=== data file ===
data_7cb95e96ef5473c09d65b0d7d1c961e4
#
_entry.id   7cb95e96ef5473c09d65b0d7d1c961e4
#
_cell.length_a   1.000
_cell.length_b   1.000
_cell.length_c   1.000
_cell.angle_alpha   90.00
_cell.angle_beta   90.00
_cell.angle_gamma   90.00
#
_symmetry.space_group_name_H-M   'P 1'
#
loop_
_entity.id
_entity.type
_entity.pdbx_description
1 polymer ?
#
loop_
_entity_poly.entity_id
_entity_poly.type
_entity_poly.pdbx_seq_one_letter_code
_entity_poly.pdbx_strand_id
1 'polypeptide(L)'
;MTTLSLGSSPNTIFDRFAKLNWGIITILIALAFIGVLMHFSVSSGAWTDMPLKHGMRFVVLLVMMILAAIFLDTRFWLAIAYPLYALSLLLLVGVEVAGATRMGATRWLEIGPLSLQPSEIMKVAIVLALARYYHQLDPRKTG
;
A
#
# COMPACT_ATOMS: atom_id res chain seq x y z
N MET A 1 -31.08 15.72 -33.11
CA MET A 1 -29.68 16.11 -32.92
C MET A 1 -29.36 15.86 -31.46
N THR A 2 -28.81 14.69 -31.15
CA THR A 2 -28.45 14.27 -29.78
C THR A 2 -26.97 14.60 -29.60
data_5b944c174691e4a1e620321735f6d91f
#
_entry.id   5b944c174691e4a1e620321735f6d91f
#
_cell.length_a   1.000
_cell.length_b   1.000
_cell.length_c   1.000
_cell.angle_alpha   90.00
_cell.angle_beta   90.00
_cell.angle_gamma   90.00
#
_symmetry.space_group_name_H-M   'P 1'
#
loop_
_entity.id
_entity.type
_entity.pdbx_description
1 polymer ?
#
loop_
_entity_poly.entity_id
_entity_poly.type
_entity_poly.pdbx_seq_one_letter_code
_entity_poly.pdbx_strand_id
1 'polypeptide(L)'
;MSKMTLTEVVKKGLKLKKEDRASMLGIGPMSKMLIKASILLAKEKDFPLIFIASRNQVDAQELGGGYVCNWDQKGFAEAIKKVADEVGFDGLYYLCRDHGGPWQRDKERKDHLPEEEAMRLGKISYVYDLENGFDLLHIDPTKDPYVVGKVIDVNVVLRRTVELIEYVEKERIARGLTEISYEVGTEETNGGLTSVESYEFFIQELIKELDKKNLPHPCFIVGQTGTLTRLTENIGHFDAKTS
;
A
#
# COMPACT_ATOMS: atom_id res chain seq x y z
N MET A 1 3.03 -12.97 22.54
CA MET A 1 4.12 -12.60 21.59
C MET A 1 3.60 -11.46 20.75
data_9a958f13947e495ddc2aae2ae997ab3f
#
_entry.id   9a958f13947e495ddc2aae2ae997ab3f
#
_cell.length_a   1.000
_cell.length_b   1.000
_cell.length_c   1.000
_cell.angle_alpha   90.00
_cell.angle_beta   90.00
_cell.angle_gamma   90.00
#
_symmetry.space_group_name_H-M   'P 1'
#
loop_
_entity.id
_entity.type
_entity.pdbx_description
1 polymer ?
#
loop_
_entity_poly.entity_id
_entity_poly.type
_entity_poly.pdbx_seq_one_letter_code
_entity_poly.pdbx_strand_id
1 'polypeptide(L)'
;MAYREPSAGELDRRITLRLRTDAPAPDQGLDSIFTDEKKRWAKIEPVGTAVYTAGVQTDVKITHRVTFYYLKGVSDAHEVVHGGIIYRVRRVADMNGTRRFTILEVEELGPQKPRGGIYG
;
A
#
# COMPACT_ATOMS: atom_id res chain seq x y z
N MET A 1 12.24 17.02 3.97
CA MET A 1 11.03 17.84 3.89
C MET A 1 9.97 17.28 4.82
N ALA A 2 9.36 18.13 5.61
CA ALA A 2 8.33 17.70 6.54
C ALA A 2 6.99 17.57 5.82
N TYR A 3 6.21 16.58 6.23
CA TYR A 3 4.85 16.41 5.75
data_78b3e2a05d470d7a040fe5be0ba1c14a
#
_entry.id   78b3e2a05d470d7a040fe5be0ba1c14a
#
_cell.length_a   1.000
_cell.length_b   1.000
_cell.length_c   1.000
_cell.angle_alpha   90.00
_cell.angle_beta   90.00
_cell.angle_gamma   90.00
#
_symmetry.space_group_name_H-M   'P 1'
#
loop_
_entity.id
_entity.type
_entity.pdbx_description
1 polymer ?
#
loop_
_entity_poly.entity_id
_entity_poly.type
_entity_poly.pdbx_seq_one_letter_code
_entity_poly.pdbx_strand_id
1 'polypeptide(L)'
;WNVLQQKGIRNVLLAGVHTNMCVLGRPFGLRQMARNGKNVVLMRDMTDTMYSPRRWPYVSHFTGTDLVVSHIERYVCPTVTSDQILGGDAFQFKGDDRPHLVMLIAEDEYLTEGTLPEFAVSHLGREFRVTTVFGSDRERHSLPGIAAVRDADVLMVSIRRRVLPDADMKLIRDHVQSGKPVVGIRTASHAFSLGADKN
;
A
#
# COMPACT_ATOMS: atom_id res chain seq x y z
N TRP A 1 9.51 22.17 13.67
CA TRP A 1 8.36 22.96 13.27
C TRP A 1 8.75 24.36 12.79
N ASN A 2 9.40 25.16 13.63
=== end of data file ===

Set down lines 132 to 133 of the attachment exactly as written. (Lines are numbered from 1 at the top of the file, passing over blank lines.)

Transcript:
1 'polypeptide(L)'
;WNVLQQKGIRNVLLAGVHTNMCVLGRPFGLRQMARNGKNVVLMRDMTDTMYSPRRWPYVSHFTGTDLVVSHIERYVCPTVTSDQILGGDAFQFKGDDRPHLVMLIAEDEYLTEGTLPEFAVSHLGREFRVTTVFGSDRERHSLPGIAAVRDADVLMVSIRRRVLPDADMKLIRDHVQSGKPVVGIRTASHAFSLGADKN